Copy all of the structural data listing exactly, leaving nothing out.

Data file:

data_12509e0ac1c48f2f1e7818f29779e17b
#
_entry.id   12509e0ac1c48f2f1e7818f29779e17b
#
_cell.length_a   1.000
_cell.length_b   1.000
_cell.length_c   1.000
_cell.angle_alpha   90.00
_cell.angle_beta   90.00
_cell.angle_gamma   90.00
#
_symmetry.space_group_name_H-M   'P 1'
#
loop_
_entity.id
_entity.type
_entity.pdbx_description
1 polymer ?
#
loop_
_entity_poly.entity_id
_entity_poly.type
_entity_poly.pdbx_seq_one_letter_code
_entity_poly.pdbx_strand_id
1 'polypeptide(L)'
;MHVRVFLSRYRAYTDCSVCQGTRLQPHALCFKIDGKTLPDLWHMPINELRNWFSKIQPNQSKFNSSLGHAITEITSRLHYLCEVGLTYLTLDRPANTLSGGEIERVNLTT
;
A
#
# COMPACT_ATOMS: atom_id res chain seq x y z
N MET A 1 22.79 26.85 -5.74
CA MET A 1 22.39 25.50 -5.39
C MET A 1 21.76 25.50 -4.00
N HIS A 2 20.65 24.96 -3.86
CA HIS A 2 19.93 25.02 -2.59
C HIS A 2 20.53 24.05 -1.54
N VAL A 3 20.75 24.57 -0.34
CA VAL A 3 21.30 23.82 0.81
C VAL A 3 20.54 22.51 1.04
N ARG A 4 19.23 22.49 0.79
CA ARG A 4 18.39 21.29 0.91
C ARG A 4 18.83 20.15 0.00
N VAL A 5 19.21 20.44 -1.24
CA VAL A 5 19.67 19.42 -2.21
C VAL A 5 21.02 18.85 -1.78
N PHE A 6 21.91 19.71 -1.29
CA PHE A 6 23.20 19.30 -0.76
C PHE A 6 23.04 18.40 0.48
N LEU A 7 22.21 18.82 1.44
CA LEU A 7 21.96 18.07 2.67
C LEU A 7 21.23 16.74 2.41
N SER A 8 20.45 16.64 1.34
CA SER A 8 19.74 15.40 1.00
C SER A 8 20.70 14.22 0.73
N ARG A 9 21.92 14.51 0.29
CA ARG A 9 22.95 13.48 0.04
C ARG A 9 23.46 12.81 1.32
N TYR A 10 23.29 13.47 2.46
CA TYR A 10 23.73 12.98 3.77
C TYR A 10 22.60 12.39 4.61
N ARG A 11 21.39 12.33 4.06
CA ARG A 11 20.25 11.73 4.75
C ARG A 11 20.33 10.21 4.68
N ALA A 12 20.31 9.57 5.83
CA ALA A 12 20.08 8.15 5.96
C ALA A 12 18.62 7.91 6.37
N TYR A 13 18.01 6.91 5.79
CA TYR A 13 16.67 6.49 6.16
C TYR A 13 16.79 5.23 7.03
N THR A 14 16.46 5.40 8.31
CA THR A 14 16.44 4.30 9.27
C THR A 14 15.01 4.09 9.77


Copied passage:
data_12509e0ac1c48f2f1e7818f29779e17b
#
_entry.id   12509e0ac1c48f2f1e7818f29779e17b
#
_cell.length_a   1.000
_cell.length_b   1.000
_cell.length_c   1.000
_cell.angle_alpha   90.00
_cell.angle_beta   90.00
_cell.angle_gamma   90.00
#
_symmetry.space_group_name_H-M   'P 1'
#
loop_
_entity.id
_entity.type
_entity.pdbx_description
1 polymer ?
#
loop_
_entity_poly.entity_id
_entity_poly.type
_entity_poly.pdbx_seq_one_letter_code
_entity_poly.pdbx_strand_id
1 'polypeptide(L)'
;MHVRVFLSRYRAYTDCSVCQGTRLQPHALCFKIDGKTLPDLWHMPINELRNWFSKIQPNQSKFNSSLGHAITEITSRLHYLCEVGLTYLTLDRPANTLSGGEIERVNLTT
;
A
#
# COMPACT_ATOMS: atom_id res chain seq x y z
N MET A 1 22.79 26.85 -5.74
CA MET A 1 22.39 25.50 -5.39
C MET A 1 21.76 25.50 -4.00
N HIS A 2 20.65 24.96 -3.86
CA HIS A 2 19.93 25.02 -2.59
C HIS A 2 20.53 24.05 -1.54
N VAL A 3 20.75 24.57 -0.34
CA VAL A 3 21.30 23.82 0.81
C VAL A 3 20.54 22.51 1.04
N ARG A 4 19.23 22.49 0.79
CA ARG A 4 18.39 21.29 0.91
C ARG A 4 18.83 20.15 0.00
N VAL A 5 19.21 20.44 -1.24
CA VAL A 5 19.67 19.42 -2.21
C VAL A 5 21.02 18.85 -1.78
N PHE A 6 21.91 19.71 -1.29
CA PHE A 6 23.20 19.30 -0.76
C PHE A 6 23.04 18.40 0.48
N LEU A 7 22.21 18.82 1.44
CA LEU A 7 21.96 18.07 2.67
C LEU A 7 21.23 16.74 2.41
N SER A 8 20.45 16.64 1.34
CA SER A 8 19.74 15.40 1.00
C SER A 8 20.70 14.22 0.73
N ARG A 9 21.92 14.51 0.29
CA ARG A 9 22.95 13.48 0.04
C ARG A 9 23.46 12.81 1.32
N TYR A 10 23.29 13.47 2.46
CA TYR A 10 23.73 12.98 3.77
C TYR A 10 22.60 12.39 4.61
N ARG A 11 21.39 12.33 4.06
CA ARG A 11 20.25 11.73 4.75
C ARG A 11 20.33 10.21 4.68
N ALA A 12 20.31 9.57 5.83
CA ALA A 12 20.08 8.15 5.96
C ALA A 12 18.62 7.91 6.37
N TYR A 13 18.01 6.91 5.79
CA TYR A 13 16.67 6.49 6.16
C TYR A 13 16.79 5.23 7.03
N THR A 14 16.46 5.40 8.31
CA THR A 14 16.44 4.30 9.27
C THR A 14 15.01 4.09 9.77